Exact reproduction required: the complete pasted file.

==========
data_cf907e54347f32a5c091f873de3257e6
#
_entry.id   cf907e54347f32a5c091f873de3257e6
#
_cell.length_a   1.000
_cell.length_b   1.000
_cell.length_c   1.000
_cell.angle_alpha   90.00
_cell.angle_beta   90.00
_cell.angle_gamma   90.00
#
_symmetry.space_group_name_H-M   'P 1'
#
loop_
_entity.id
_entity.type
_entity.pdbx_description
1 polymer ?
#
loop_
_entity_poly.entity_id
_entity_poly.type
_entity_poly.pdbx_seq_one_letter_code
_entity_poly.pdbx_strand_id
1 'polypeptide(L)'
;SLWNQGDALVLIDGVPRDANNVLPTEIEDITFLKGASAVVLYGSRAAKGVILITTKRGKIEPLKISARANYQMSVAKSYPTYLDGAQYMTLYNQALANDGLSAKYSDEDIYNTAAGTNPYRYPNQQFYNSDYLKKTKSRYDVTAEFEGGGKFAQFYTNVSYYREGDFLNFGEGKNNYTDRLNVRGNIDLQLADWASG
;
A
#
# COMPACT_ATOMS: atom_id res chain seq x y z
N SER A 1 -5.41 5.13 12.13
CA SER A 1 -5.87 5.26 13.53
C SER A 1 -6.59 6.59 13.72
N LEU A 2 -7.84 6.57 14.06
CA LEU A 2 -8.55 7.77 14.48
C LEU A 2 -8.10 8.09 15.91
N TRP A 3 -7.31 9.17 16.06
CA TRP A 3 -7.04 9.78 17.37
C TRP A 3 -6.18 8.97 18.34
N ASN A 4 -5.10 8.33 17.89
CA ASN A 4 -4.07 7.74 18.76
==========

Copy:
data_cf907e54347f32a5c091f873de3257e6
#
_entry.id   cf907e54347f32a5c091f873de3257e6
#
_cell.length_a   1.000
_cell.length_b   1.000
_cell.length_c   1.000
_cell.angle_alpha   90.00
_cell.angle_beta   90.00
_cell.angle_gamma   90.00
#
_symmetry.space_group_name_H-M   'P 1'
#
loop_
_entity.id
_entity.type
_entity.pdbx_description
1 polymer ?
#
loop_
_entity_poly.entity_id
_entity_poly.type
_entity_poly.pdbx_seq_one_letter_code
_entity_poly.pdbx_strand_id
1 'polypeptide(L)'
;SLWNQGDALVLIDGVPRDANNVLPTEIEDITFLKGASAVVLYGSRAAKGVILITTKRGKIEPLKISARANYQMSVAKSYPTYLDGAQYMTLYNQALANDGLSAKYSDEDIYNTAAGTNPYRYPNQQFYNSDYLKKTKSRYDVTAEFEGGGKFAQFYTNVSYYREGDFLNFGEGKNNYTDRLNVRGNIDLQLADWASG
;
A
#
# COMPACT_ATOMS: atom_id res chain seq x y z
N SER A 1 -5.41 5.13 12.13
CA SER A 1 -5.87 5.26 13.53
C SER A 1 -6.59 6.59 13.72
N LEU A 2 -7.84 6.57 14.06
CA LEU A 2 -8.55 7.77 14.48
C LEU A 2 -8.10 8.09 15.91
N TRP A 3 -7.31 9.17 16.06
CA TRP A 3 -7.04 9.78 17.37
C TRP A 3 -6.18 8.97 18.34
N ASN A 4 -5.10 8.33 17.89
CA ASN A 4 -4.07 7.74 18.76